Lincoln Nat. Life Ins. Co. v. Bezich, No. 10-8013, 2010 WL 2541203 (7th Cir. (Ind.) Jun 25, 2010).
The Seventh Circuit affirmed the order of remand to the state court holding that the plaintiff’s challenge to variable life insurance policy related to rights, duties and obligations concerning a security qualifying under the “securities exception” to CAFA. (Editors’ Note: See the CAFA Law Blog analysis of the District Court decision in Bezich posted on August 11, 2010).
Peter Bezich brought a class action in the state court asserting that Lincoln National Life Insurance Company breached the terms of certain variable life insurance policies by deducting cost-of-insurance charges from the accounts of its policyholders not basing on expected mortality, as promised by the policy.
Lincoln attempted to remove the suit to federal court under CAFA, but the District Court held that the policy was “security” as defined under §2(a)(1) of the Securities Act of 1933, and it remanded the suit based on CAFA’s securities exception under U.S.C. 28 §1332(d)(9)(C). The Seventh Circuit agreed with the District Court, and it dismissed Lincoln’s leave to appeal.
Challenging the District Court’s conclusion that the policy was a “security”, Lincoln relied on Roth v. American Family Mutual Ins. Co., 567 F.3d 884, 886 (7th Cir. 2009), which explained that variable life insurance policies were both securities and insurance contracts. The Seventh Circuit remarked that it determined so in Roth on a different context, as the question in Roth was whether an insurance company was entitled to terminate the contracts of two of its agents.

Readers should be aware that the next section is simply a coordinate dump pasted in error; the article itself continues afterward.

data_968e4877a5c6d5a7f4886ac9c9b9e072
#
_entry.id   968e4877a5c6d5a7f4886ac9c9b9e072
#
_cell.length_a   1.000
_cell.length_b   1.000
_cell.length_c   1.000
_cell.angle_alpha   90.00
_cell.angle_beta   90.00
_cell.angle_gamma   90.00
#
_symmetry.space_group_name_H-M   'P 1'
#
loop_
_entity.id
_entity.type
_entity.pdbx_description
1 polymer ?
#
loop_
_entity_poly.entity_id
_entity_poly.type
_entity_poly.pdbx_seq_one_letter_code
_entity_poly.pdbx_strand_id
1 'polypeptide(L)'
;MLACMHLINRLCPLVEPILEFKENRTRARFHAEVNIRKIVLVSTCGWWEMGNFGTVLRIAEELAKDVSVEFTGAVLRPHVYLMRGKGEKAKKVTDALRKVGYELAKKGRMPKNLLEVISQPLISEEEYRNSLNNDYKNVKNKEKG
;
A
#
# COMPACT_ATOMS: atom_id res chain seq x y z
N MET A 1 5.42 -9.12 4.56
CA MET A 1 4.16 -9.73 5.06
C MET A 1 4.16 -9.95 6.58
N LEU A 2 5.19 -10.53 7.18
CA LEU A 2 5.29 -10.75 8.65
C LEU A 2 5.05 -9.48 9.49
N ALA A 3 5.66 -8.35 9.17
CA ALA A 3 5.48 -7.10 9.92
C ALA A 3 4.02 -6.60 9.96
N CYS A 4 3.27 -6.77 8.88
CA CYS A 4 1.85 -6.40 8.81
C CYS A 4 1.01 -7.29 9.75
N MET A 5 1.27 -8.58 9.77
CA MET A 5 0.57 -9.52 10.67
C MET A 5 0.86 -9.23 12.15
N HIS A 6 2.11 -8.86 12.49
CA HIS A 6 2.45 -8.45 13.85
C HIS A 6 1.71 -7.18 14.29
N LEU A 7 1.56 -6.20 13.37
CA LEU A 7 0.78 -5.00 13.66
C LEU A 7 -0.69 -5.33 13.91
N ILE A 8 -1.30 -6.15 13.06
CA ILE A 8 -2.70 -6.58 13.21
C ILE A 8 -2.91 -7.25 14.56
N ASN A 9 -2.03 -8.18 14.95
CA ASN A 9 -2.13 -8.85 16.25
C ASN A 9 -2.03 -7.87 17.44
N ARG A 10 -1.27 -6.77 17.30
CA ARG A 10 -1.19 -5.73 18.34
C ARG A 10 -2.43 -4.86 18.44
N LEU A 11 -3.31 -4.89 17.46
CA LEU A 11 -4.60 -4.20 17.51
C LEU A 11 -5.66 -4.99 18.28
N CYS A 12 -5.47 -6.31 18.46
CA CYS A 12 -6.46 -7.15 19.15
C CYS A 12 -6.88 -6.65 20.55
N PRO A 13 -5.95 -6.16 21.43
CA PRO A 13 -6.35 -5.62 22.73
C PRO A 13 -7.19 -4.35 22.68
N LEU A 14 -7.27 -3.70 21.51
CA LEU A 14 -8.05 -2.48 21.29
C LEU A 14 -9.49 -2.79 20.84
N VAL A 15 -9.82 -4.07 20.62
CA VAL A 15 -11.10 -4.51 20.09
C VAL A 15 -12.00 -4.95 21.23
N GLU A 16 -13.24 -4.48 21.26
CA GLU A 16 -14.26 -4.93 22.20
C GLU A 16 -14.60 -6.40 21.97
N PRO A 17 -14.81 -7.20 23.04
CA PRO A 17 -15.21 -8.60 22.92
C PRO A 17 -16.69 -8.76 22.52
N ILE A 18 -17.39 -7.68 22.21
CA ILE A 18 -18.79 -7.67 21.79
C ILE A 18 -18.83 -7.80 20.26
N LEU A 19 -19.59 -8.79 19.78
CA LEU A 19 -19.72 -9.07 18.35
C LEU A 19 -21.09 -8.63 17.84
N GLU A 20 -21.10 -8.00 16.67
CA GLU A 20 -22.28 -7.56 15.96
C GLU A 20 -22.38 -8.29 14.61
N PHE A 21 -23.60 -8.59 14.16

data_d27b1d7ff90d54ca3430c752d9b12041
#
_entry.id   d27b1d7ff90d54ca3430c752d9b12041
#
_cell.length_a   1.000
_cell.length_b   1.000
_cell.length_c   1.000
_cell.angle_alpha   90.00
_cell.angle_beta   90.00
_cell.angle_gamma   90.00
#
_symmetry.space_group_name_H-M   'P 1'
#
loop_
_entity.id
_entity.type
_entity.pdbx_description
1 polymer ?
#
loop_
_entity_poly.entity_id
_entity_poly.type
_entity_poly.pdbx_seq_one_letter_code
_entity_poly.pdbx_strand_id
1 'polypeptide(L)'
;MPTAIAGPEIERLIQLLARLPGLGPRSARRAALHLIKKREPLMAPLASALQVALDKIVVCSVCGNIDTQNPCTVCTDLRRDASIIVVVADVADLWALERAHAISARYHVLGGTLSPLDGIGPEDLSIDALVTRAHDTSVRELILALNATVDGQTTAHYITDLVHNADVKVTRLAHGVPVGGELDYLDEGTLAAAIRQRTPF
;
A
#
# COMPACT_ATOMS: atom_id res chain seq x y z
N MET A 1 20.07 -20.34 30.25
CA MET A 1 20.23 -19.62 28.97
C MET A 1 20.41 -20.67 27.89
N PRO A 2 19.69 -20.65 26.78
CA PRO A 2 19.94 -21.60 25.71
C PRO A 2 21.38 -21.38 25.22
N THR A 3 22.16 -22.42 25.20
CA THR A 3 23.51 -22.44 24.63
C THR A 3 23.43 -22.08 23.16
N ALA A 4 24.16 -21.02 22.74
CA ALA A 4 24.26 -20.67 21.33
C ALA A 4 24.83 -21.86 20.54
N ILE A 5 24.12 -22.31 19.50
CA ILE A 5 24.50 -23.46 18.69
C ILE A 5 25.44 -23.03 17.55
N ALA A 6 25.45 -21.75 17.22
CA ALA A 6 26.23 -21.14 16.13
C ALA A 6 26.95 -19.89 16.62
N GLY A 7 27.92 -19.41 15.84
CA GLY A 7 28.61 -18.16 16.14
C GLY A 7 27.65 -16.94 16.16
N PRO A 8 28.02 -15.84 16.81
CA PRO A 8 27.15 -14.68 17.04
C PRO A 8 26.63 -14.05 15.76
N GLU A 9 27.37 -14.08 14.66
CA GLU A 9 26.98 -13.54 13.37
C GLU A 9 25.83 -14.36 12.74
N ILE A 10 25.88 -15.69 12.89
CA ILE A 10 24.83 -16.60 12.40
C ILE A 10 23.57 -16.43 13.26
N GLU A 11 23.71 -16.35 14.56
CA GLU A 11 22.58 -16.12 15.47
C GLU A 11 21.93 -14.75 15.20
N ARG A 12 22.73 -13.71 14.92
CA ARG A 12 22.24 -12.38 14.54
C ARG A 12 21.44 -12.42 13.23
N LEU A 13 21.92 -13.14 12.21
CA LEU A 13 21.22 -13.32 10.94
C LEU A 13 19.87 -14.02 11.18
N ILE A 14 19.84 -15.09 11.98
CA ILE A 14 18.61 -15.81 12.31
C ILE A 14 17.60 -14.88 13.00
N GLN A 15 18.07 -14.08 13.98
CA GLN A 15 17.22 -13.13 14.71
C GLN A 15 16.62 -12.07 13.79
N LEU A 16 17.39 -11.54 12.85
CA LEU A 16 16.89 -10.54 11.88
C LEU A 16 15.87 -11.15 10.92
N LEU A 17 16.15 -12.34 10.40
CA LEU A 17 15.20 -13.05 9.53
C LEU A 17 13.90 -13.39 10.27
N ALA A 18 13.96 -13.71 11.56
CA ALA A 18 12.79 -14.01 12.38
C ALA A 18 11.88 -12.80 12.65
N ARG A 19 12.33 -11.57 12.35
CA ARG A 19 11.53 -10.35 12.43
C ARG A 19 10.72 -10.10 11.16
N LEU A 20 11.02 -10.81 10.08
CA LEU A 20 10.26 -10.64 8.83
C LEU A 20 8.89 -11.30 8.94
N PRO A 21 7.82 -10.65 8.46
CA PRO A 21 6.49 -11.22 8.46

Lincoln next requested the Court to generalize Roth’s willingness to separate the two aspects of the variable policy into its component parts, and relied on SEC v. United Benefit Life Ins. Co., 387 U.S. 202, 207-09 (1967), which held that because the plan included two entirely distinct promises and their operation was separated at a fixed point in time, the proper method was to divide the annuity plan into its component parts and examine the risk allocation in each part.
The Seventh Circuit disagreed with Lincoln, and observed that for CAFA purposes, it looks to the definition of a “security” in §2(a)(1), which includes an interest in something that gives the holder the right to purchase a security. The Seventh Circuit stated that every holder of Lincoln’s variable life policies enjoyed such a right. The policy holders were at liberty to shift the funds between the General Account and the Separate Account, and most of the class members had at least some of their money in the Separate Account, holding a “security” for CAFA purposes.
The Seventh Circuit maintained that its analysis was consistent with the opinion in Herndon v. Equitable Variable Life Ins. Co., 325 F.3d 1252 (11th Cir. 2003), which concluded that a variable life insurance policy is a “covered security” under the Securities Litigation Uniform Standards Act of 1998. The Seventh Circuit stated that this case was more like Herndon,because the claims of the members of the class concerned a single promise–that the cost-of-insurance charge would be determined in part by expected mortality–and that promise applied to both the funds they had presently placed in the Separate Account and those that they had the right to move to the Separate Account. The policy’s provision that the charge was taken from both the General Account and the Separate Account in proportion to the premiums allocated to each did not alter this. Thus, the Seventh Circuit found that the Lincoln policy was a “security” for CAFA purposes and could not be viewed as two separate contracts, one within the statute and the other outside its coverage.
Accordingly, the Seventh Circuit concluded that Bezich’s claim related to the rights, duties, and obligations concerning to or created by or pursuant to a security, as defined in the Securities Act, and thus it had no jurisdiction to entertain the petition for review of the District Court’s order remanding the case to state court.